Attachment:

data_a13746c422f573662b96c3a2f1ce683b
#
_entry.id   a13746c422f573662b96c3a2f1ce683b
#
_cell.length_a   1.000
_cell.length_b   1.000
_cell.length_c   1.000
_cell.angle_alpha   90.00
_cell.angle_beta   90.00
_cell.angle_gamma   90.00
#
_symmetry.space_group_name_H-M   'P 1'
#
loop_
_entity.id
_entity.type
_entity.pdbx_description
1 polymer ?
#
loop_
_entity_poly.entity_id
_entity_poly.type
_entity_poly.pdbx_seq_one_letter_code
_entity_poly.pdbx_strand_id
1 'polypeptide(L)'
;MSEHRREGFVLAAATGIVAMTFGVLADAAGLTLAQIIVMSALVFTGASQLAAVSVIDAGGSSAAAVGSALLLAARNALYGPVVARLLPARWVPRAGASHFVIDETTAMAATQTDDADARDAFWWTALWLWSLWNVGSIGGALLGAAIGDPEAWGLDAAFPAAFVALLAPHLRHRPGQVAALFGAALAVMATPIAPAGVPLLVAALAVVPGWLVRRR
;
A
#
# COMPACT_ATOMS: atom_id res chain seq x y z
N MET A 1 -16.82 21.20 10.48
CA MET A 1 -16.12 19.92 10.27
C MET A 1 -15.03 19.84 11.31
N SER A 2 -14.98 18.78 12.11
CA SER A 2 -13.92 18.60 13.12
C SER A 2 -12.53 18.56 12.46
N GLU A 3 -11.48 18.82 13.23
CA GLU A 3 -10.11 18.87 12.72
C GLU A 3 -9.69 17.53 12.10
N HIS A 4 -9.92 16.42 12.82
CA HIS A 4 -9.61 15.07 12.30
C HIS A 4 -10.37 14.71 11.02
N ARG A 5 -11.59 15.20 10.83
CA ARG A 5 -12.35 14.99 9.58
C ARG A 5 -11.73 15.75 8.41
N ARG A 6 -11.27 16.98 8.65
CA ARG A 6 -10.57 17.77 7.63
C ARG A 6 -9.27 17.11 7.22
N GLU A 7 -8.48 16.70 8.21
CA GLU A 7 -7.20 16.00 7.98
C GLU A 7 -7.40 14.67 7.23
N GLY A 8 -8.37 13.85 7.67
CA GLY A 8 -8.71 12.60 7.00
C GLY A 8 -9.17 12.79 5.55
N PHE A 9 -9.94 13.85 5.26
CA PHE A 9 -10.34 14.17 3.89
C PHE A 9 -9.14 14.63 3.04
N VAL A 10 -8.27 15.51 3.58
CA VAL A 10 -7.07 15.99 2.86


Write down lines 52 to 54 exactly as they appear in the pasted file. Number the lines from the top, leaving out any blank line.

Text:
N GLY A 8 -8.37 13.85 7.67
CA GLY A 8 -8.71 12.60 7.00
C GLY A 8 -9.17 12.79 5.55